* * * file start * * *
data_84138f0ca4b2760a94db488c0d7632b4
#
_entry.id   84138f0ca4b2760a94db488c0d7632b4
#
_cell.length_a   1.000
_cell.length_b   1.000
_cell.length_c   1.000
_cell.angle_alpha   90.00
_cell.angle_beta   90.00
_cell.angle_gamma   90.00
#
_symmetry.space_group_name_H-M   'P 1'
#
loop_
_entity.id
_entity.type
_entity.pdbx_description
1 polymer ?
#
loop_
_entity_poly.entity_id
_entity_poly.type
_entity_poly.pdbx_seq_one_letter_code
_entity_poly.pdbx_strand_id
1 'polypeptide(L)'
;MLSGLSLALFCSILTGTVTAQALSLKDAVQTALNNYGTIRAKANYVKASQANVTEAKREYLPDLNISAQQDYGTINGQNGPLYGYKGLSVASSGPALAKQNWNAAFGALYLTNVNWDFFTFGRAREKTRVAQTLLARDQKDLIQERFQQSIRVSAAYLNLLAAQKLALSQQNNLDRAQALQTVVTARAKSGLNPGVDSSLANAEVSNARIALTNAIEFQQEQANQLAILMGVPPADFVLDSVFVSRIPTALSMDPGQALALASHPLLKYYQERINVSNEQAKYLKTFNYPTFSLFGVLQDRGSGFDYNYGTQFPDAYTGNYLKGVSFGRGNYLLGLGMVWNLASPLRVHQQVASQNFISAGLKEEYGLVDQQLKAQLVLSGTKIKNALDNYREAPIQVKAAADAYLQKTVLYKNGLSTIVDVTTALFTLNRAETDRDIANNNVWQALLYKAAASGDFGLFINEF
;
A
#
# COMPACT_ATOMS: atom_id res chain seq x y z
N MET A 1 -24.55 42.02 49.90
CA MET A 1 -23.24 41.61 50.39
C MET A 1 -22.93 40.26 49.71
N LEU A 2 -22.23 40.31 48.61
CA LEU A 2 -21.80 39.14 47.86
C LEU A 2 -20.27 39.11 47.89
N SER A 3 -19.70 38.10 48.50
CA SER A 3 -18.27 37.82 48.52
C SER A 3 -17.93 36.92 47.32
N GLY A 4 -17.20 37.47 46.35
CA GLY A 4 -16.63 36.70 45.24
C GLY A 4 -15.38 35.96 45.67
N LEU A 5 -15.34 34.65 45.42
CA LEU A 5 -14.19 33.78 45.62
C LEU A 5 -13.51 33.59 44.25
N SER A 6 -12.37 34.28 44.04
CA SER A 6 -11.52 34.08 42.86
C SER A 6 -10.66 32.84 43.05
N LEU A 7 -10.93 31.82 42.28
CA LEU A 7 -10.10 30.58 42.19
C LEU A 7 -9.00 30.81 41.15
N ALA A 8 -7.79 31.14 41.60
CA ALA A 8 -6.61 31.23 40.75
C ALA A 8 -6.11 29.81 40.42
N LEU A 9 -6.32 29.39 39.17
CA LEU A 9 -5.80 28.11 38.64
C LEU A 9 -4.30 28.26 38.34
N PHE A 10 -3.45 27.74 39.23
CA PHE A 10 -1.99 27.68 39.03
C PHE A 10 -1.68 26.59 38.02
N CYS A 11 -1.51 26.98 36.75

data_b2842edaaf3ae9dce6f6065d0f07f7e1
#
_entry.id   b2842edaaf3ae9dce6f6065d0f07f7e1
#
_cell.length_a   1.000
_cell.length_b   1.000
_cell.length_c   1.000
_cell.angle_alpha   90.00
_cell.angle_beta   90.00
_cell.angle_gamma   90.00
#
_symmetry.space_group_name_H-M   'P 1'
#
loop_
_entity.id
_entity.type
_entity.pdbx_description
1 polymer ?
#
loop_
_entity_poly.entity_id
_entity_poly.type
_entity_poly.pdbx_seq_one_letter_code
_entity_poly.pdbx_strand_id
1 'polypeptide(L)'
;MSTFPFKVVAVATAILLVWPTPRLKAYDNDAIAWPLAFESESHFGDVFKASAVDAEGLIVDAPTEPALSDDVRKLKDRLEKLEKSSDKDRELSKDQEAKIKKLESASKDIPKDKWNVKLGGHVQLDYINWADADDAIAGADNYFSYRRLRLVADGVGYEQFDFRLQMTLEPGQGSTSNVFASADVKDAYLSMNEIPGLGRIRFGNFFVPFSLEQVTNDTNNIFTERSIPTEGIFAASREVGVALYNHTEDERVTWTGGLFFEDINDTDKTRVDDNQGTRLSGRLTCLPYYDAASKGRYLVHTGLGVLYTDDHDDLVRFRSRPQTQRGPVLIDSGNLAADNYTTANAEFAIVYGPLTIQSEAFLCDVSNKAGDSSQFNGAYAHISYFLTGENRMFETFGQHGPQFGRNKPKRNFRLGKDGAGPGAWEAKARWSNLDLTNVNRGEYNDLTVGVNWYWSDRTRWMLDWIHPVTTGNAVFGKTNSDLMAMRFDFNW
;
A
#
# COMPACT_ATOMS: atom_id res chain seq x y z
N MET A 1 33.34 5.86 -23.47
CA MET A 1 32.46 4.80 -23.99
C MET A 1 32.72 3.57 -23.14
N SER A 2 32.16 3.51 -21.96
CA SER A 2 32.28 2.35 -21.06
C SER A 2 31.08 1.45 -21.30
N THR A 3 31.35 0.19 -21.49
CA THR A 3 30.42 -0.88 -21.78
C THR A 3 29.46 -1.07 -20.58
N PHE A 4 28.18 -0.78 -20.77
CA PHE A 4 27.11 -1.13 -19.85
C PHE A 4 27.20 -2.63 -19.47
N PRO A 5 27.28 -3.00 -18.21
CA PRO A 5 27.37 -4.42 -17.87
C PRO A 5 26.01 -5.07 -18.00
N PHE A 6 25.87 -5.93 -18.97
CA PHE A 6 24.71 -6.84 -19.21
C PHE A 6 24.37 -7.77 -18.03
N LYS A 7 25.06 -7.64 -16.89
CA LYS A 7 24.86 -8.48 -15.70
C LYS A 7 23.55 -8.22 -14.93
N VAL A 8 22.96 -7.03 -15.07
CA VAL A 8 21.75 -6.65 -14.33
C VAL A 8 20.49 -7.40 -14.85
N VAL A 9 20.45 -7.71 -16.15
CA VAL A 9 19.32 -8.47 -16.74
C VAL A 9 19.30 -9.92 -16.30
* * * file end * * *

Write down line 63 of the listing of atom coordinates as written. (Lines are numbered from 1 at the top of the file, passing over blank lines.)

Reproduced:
#